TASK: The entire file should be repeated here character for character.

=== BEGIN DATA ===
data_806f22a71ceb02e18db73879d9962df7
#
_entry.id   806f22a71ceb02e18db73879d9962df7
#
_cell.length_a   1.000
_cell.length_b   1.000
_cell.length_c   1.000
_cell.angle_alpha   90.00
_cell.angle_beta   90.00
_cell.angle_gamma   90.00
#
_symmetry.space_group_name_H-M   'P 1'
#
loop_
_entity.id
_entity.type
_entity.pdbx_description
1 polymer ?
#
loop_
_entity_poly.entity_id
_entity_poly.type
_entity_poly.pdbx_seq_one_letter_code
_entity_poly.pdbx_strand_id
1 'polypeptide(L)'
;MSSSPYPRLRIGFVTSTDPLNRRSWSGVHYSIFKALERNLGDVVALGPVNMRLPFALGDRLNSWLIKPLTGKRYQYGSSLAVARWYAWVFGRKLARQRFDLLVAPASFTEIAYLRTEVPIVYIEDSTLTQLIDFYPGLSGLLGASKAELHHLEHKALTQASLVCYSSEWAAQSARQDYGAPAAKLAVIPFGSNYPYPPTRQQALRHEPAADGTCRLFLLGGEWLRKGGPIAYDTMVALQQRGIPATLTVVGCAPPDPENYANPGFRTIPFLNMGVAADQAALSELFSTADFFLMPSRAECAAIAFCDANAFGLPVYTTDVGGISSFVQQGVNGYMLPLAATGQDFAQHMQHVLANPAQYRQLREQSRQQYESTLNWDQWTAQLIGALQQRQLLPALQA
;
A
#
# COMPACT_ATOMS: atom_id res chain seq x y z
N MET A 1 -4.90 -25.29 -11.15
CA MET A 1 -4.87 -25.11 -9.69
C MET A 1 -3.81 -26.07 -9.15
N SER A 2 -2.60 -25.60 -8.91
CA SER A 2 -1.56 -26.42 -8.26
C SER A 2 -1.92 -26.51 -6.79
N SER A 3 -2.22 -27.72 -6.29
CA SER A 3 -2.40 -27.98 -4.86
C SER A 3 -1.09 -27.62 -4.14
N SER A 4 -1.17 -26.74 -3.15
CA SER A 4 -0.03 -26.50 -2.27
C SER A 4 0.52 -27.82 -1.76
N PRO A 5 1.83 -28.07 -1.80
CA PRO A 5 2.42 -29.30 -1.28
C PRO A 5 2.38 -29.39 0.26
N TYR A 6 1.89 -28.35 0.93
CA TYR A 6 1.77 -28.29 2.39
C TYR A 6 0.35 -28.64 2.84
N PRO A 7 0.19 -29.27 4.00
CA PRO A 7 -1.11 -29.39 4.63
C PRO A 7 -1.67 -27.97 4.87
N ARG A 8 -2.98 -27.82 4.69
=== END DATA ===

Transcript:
data_806f22a71ceb02e18db73879d9962df7
#
_entry.id   806f22a71ceb02e18db73879d9962df7
#
_cell.length_a   1.000
_cell.length_b   1.000
_cell.length_c   1.000
_cell.angle_alpha   90.00
_cell.angle_beta   90.00
_cell.angle_gamma   90.00
#
_symmetry.space_group_name_H-M   'P 1'
#
loop_
_entity.id
_entity.type
_entity.pdbx_description
1 polymer ?
#
loop_
_entity_poly.entity_id
_entity_poly.type
_entity_poly.pdbx_seq_one_letter_code
_entity_poly.pdbx_strand_id
1 'polypeptide(L)'
;MSSSPYPRLRIGFVTSTDPLNRRSWSGVHYSIFKALERNLGDVVALGPVNMRLPFALGDRLNSWLIKPLTGKRYQYGSSLAVARWYAWVFGRKLARQRFDLLVAPASFTEIAYLRTEVPIVYIEDSTLTQLIDFYPGLSGLLGASKAELHHLEHKALTQASLVCYSSEWAAQSARQDYGAPAAKLAVIPFGSNYPYPPTRQQALRHEPAADGTCRLFLLGGEWLRKGGPIAYDTMVALQQRGIPATLTVVGCAPPDPENYANPGFRTIPFLNMGVAADQAALSELFSTADFFLMPSRAECAAIAFCDANAFGLPVYTTDVGGISSFVQQGVNGYMLPLAATGQDFAQHMQHVLANPAQYRQLREQSRQQYESTLNWDQWTAQLIGALQQRQLLPALQA
;
A
#
# COMPACT_ATOMS: atom_id res chain seq x y z
N MET A 1 -4.90 -25.29 -11.15
CA MET A 1 -4.87 -25.11 -9.69
C MET A 1 -3.81 -26.07 -9.15
N SER A 2 -2.60 -25.60 -8.91
CA SER A 2 -1.56 -26.42 -8.26
C SER A 2 -1.92 -26.51 -6.79
N SER A 3 -2.22 -27.72 -6.29
CA SER A 3 -2.40 -27.98 -4.86
C SER A 3 -1.09 -27.62 -4.14
N SER A 4 -1.17 -26.74 -3.15
CA SER A 4 -0.03 -26.50 -2.27
C SER A 4 0.52 -27.82 -1.76
N PRO A 5 1.83 -28.07 -1.80
CA PRO A 5 2.42 -29.30 -1.28
C PRO A 5 2.38 -29.39 0.26
N TYR A 6 1.89 -28.35 0.93
CA TYR A 6 1.77 -28.29 2.39
C TYR A 6 0.35 -28.64 2.84
N PRO A 7 0.19 -29.27 4.00
CA PRO A 7 -1.11 -29.39 4.63
C PRO A 7 -1.67 -27.97 4.87
N ARG A 8 -2.98 -27.82 4.69